Despite the large amount of data required to perform the FFT/IFFT operations, it is possible to efficiently organize RAM to maximize throughput. For example, if the values of Hz were stored in RAM in increasing-y order, it would be possible to perform a burst-read from RAM. Bursting allows the RAM to fetch contiguous locations very rapidly. Thus, burst reads allow fetching of all of the values necessary to compute the derivative, while, at the same time, maximizing the throughput of the RAM. Because spatial derivatives are required in the x, y, and z-directions, values would need to be stored in the RAM in three different patterns (increasing-x, increasing-y, and increasing-z). This would permit taking advantage of the bursting capabilities when computing any required derivative. Similarly, there will be three different “update” orders. The update order specifies the order in which nodes in the mesh will be updated. Updating nodes in the same order in which they are stored in RAM allows reuse of the spatial derivatives. Once the spatial derivative of a field is known in a specific direction, that value can be used to update any node along that line. Thus, by solving fields along that line, the same value can be used over and over again without incurring the latency of the RAM fetching and the FFT/IFFT operations.
The flow within each computational path begins by determining the spatial derivative needed for the computation, as shown in step 201 of
It will be apparent to those skilled in the art that various modifications and variations can be made in the hardware implementation of the PSTD method of the present invention and in construction of the hardware without departing from the scope or spirit of the invention.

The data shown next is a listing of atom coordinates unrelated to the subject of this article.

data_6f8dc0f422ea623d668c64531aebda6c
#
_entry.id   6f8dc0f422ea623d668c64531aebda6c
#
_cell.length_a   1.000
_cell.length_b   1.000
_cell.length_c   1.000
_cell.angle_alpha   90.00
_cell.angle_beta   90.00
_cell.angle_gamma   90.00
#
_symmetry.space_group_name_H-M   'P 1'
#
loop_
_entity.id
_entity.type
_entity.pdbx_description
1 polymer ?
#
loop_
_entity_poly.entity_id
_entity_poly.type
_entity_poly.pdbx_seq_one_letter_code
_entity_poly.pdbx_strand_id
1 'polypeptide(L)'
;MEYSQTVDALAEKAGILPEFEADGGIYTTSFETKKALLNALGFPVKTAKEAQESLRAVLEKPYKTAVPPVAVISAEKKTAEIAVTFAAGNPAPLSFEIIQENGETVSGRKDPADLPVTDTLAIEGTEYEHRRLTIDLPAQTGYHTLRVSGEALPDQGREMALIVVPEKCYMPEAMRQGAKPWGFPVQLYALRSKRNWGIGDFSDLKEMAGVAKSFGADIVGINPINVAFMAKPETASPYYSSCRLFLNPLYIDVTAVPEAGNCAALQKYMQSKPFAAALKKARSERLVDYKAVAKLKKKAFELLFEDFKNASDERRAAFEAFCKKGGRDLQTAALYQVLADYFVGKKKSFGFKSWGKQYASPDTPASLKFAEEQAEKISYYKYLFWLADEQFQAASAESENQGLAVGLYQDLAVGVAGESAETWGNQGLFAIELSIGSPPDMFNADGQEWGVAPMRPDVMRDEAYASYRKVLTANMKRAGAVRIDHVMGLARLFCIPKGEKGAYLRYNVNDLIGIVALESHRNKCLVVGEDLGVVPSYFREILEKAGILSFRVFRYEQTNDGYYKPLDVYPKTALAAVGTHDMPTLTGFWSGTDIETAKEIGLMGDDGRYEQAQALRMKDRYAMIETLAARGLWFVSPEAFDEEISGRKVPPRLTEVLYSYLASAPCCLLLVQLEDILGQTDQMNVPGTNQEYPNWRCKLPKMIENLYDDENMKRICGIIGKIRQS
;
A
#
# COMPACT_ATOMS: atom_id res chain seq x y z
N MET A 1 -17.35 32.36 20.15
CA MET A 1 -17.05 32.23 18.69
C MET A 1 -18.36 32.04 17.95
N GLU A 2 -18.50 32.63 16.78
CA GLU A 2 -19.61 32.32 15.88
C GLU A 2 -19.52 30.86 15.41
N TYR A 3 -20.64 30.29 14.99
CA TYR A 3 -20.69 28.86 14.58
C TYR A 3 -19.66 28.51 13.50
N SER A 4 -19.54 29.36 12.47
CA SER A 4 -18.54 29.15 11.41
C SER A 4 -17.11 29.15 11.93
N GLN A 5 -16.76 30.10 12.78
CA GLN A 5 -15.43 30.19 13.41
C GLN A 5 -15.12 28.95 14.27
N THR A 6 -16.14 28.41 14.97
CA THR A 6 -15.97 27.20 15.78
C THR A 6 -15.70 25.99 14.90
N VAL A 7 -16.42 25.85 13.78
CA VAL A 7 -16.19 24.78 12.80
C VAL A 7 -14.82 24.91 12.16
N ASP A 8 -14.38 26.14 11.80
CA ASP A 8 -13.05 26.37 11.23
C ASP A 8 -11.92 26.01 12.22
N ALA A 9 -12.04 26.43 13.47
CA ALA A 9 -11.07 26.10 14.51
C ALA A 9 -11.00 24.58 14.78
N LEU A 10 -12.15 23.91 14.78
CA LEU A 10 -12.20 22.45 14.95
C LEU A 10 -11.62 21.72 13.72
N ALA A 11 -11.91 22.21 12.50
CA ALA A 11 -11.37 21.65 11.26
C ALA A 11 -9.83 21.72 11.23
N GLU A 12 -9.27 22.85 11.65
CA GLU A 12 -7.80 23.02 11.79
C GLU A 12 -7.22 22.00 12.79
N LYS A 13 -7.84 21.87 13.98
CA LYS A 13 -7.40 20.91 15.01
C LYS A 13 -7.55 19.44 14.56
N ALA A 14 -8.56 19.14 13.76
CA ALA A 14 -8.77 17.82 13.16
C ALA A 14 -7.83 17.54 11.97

For example, although
Also, the FFT and IFFT units 20, 24 may or may not be co-located with complex multiplication unit 22 and CE unit 26. FFT and IFFT units 20, 24 may be implemented inside of a field-programmable gate-array (FPGA). However, custom FFT/IFFT chips may be purchased or DSP chips may be programmed to solve the FFT/IFFT equations. The latter configurations require DSP chips external to the FPGA. This would result in a more complex printed circuit board and latency in transferring data into and out of the FPGA. However, DSP chips are extremely fast and would save FPGA resources. However, with very advanced FPGAs already in the market, an implementation where the FFT/IFFT operations are performed inside the FPGA is quite possible.
By implementing the PSTD method in hardware, computational speedup is achieved that allows solving problems much faster than current software-based methods and also allows solving problems that were heretofore unsolvable due to time constraints. The hardware implementation of the PSTD method of the present invention may be used in any field or application utilizing a software method based on a pseudo-spectral time-domain approach.
Other embodiments of the invention will be apparent to those skilled in the art from consideration of the specification and practice of the invention disclosed herein. It is intended that the specification and examples be considered as exemplary only, with a true scope and spirit of the invention being indicated by the following claims.
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|U.S. Classification||702/77, 702/57|
|International Classification||G01R23/16, G06F17/13|
|Dec 8, 2004||AS||Assignment|
Owner name: EM PHOTONICS, INC., DELAWARE
Free format text: ASSIGNMENT OF ASSIGNORS INTEREST;ASSIGNORS:HUMPHREY, JOHN R.;DURBANO, JAMES P.;PRATHER, DENNIS W.;REEL/FRAME:016414/0285
Effective date: 20040309